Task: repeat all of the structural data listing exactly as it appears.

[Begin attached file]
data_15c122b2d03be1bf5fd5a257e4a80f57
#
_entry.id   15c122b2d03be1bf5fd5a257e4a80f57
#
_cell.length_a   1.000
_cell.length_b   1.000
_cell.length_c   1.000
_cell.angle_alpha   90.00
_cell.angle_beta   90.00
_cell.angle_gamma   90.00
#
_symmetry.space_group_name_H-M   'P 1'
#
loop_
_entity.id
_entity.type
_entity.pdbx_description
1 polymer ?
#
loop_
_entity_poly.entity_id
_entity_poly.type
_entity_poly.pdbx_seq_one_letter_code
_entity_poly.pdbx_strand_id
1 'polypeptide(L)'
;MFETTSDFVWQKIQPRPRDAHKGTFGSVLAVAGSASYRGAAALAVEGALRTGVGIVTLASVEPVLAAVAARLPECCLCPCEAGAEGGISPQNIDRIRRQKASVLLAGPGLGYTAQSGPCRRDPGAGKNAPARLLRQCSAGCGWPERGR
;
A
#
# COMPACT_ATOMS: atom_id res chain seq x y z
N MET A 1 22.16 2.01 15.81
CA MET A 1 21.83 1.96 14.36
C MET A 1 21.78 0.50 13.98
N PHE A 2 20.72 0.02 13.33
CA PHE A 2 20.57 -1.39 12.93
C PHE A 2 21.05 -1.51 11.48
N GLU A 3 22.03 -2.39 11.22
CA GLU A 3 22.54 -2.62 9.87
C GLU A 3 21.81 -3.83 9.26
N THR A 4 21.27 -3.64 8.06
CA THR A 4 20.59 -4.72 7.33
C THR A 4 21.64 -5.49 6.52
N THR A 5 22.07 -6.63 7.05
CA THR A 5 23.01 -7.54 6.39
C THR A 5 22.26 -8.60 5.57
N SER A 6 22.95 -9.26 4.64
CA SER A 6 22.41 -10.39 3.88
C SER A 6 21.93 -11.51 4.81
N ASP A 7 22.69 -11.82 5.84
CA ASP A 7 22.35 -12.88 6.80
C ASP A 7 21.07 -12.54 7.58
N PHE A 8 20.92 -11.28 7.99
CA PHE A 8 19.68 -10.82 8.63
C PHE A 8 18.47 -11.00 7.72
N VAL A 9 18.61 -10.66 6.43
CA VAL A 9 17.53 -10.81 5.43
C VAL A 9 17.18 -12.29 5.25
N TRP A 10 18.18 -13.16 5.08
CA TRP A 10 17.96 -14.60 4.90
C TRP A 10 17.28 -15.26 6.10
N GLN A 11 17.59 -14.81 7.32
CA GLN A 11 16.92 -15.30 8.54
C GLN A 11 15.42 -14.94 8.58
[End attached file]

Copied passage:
data_15c122b2d03be1bf5fd5a257e4a80f57
#
_entry.id   15c122b2d03be1bf5fd5a257e4a80f57
#
_cell.length_a   1.000
_cell.length_b   1.000
_cell.length_c   1.000
_cell.angle_alpha   90.00
_cell.angle_beta   90.00
_cell.angle_gamma   90.00
#
_symmetry.space_group_name_H-M   'P 1'
#
loop_
_entity.id
_entity.type
_entity.pdbx_description
1 polymer ?
#
loop_
_entity_poly.entity_id
_entity_poly.type
_entity_poly.pdbx_seq_one_letter_code
_entity_poly.pdbx_strand_id
1 'polypeptide(L)'
;MFETTSDFVWQKIQPRPRDAHKGTFGSVLAVAGSASYRGAAALAVEGALRTGVGIVTLASVEPVLAAVAARLPECCLCPCEAGAEGGISPQNIDRIRRQKASVLLAGPGLGYTAQSGPCRRDPGAGKNAPARLLRQCSAGCGWPERGR
;
A
#
# COMPACT_ATOMS: atom_id res chain seq x y z
N MET A 1 22.16 2.01 15.81
CA MET A 1 21.83 1.96 14.36
C MET A 1 21.78 0.50 13.98
N PHE A 2 20.72 0.02 13.33
CA PHE A 2 20.57 -1.39 12.93
C PHE A 2 21.05 -1.51 11.48
N GLU A 3 22.03 -2.39 11.22
CA GLU A 3 22.54 -2.62 9.87
C GLU A 3 21.81 -3.83 9.26
N THR A 4 21.27 -3.64 8.06
CA THR A 4 20.59 -4.72 7.33
C THR A 4 21.64 -5.49 6.52
N THR A 5 22.07 -6.63 7.05
CA THR A 5 23.01 -7.54 6.39
C THR A 5 22.26 -8.60 5.57
N SER A 6 22.95 -9.26 4.64
CA SER A 6 22.41 -10.39 3.88
C SER A 6 21.93 -11.51 4.81
N ASP A 7 22.69 -11.82 5.84
CA ASP A 7 22.35 -12.88 6.80
C ASP A 7 21.07 -12.54 7.58
N PHE A 8 20.92 -11.28 7.99
CA PHE A 8 19.68 -10.82 8.63
C PHE A 8 18.47 -11.00 7.72
N VAL A 9 18.61 -10.66 6.43
CA VAL A 9 17.53 -10.81 5.43
C VAL A 9 17.18 -12.29 5.25
N TRP A 10 18.18 -13.16 5.08
CA TRP A 10 17.96 -14.60 4.90
C TRP A 10 17.28 -15.26 6.10
N GLN A 11 17.59 -14.81 7.32
CA GLN A 11 16.92 -15.30 8.54
C GLN A 11 15.42 -14.94 8.58